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Families flock to Agricultural Exhibition, 48th Acadian Festival in Abram-Village

Claude and Jeannette Blacquiere are dressed as Gabriel and Evangeline, which is a poem by Henry Wadsworth Longfellow about two fictional lovers separated on their wedding day during the expulsion of the Acadians from Acadie. “Evangeline searches all over the United States for Gabriel, only to find him just before he dies,” explained Claude, while acknowledging it’s an important part of the culture in the Evangeline area.
Claude and Jeannette Blacquiere are dressed as Gabriel and Evangeline, which is a poem by Henry Wadsworth Longfellow about two fictional lovers separated on their wedding day during the expulsion of the Acadians from Acadie. “Evangeline searches all over the United States for Gabriel, only to find him just before he dies,” explained Claude, while acknowledging it’s an important part of the culture in the Evangeline area. - Desiree Anstey

ABRAM-VILLAGE, P.E.I. - Wearing boots is an integral part of a farmer’s daily life, so what better way to get into the spirit of the 48th Acadian Festival and 116th Agricultural Exhibition than a friendly boot tossing competition that had individuals throwing a rubber boot as far as it could go in a straight line.

Lauretta Gallant was unsure if she could manage the rubber boot toss at first, but with her son Roger by her side the 88-year-old joyfully flung the boot into the sky while rekindling a fond memory of her youth.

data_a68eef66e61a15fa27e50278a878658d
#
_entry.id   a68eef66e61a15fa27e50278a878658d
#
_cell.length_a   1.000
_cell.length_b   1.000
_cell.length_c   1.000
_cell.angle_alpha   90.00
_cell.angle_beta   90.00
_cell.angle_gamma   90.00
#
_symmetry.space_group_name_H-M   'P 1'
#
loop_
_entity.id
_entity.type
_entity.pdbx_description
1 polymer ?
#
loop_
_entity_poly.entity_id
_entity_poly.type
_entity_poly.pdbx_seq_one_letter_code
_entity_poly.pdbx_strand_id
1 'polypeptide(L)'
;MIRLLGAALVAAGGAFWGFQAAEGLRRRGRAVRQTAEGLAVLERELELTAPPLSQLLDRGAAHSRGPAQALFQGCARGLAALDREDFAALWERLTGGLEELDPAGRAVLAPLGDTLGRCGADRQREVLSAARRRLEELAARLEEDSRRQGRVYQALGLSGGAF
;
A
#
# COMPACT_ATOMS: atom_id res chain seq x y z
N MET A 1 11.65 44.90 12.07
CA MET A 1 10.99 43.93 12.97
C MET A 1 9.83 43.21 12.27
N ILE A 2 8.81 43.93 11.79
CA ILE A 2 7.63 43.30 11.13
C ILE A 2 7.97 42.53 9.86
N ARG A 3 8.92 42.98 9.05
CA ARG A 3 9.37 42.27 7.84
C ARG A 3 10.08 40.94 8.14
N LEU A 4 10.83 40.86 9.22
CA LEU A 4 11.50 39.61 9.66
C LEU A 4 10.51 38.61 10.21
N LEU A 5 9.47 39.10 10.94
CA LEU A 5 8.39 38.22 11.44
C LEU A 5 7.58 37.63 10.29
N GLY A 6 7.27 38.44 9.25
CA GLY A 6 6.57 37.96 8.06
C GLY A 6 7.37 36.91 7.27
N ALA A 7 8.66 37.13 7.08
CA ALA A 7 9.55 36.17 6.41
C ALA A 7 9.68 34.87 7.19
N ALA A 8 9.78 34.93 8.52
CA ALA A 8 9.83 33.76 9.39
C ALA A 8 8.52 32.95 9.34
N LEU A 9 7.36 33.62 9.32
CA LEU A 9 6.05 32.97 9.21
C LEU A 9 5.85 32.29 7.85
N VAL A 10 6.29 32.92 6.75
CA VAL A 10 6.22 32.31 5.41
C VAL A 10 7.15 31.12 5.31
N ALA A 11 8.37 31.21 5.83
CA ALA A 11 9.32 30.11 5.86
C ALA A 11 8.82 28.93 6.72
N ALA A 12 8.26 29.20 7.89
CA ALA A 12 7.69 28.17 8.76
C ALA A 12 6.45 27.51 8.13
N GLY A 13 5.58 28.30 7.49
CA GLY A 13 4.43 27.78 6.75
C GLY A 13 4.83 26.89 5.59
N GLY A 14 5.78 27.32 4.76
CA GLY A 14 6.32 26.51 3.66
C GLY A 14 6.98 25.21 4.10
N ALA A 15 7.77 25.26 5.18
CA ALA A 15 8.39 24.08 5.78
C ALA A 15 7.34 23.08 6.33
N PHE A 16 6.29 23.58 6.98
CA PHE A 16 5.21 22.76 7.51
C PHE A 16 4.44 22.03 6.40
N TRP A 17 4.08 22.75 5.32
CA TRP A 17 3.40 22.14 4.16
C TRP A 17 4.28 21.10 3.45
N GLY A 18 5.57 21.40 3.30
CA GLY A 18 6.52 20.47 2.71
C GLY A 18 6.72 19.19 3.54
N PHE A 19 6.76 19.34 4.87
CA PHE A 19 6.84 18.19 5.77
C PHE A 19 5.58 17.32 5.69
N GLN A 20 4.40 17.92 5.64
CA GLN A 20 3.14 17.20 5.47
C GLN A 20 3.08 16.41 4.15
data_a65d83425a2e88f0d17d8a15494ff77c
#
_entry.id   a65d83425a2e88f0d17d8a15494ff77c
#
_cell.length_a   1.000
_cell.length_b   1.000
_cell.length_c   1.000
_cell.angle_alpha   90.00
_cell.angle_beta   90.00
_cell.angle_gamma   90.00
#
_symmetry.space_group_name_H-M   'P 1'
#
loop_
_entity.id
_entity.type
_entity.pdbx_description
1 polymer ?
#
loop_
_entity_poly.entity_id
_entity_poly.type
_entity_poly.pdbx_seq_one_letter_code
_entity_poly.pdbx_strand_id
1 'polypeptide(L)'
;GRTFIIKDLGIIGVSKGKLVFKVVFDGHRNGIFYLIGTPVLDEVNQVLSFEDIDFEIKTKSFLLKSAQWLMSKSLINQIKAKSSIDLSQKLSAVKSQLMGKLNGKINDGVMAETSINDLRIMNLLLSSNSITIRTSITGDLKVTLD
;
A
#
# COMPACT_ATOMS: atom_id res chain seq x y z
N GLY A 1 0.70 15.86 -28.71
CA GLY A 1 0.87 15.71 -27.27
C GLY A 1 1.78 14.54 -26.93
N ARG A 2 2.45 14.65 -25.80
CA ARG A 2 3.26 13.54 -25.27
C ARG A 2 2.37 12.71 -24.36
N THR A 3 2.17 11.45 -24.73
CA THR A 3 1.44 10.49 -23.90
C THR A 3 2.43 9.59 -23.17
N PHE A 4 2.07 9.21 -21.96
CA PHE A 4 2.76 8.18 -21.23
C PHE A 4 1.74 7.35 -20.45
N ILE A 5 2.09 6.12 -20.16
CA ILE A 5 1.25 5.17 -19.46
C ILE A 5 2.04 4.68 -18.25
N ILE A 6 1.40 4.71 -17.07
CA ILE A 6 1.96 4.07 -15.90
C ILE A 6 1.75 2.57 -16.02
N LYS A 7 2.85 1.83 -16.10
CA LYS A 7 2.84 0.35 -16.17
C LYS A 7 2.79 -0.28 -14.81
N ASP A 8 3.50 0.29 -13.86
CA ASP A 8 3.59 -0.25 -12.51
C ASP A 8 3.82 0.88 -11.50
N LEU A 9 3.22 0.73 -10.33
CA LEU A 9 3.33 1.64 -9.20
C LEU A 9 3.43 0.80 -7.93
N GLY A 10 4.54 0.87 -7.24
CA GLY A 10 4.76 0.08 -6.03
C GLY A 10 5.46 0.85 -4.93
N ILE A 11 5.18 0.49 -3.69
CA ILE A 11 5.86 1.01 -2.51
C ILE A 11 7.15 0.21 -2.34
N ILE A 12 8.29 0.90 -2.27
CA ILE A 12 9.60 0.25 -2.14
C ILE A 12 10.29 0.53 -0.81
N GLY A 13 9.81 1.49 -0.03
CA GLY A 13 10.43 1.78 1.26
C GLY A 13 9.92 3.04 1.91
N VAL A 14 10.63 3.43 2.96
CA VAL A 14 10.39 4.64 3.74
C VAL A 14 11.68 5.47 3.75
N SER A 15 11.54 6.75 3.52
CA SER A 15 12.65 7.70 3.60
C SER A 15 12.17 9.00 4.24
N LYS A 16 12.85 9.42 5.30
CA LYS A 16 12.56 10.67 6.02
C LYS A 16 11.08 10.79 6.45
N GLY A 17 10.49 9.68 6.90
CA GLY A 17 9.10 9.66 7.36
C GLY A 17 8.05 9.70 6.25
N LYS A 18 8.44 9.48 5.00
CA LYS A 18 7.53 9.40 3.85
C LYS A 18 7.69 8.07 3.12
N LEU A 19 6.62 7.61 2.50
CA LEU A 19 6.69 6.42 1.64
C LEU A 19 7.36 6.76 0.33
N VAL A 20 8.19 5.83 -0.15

“The festival was very different from today when I attended as a child,” she flashed a smiled. “It’s grown a lot since then with the big parade, but my fondest memories were getting an ice-cream with my family and participating in events like this that are open to everyone.”

Roger said the family of five came from Montreal to remember their Acadian roots at the festival, which ran from Wednesday Aug. 29 to Sunday Sept. 2.

“It’s a family tradition. My mother and father are from this area and we used to come every year when we were young kids to celebrate our heritage and our roots,” he said.

“Highlights for us include the boot toss, as well as seeing all the agriculture because we are city folk now and it’s something that we miss. The pole climbing, lobster supper at the end, the Crown and Anchor, if that’s still here, are also popular events for us,” he chimed.

Under the theme “Lots to Celebrate,” the event is a celebration of culture, tradition and Acadian language.

President of the Agricultural Exhibition and Acadian Festival of the Evangeline Region, Jeanne Gallant, said there’s a variety of talent, entertainment and competitions.

“We continue to put a lot of value in our agriculture, as well as all the homemade stuff like the blankets and crafts in a permanent exhibition. But this year we have a school of 30 to 40 judges traveling from across the Atlantic provinces to learn and better themselves.

“We had a family dance at Club 50, a Lego shop in the arena called ‘Bricks 4 Kidz’ from Charlottetown, an obstacle course, talks by historian Georges Arsenault, combining the pole climbers and woodsmen competition, a fishermen’s competition in a circuit…” Gallant continued to list off the events.

“At the beginning the exhibition was alone, and then 48 years ago the festival started because they were finding the agricultural event was losing its character, especially for the francophone region, and we really wanted to make sure that it stayed as the French festival and exhibition,” she explained.

“We’re also really trying to put a lot of emphasis on our volunteers to thank them, so this year we are going to pick three names and give them prizes as a 'thank you' for their time."

The closing show on Sunday summed up the five-day theme for many that attended, “Let’s Celebrate our Families and Traditions.”

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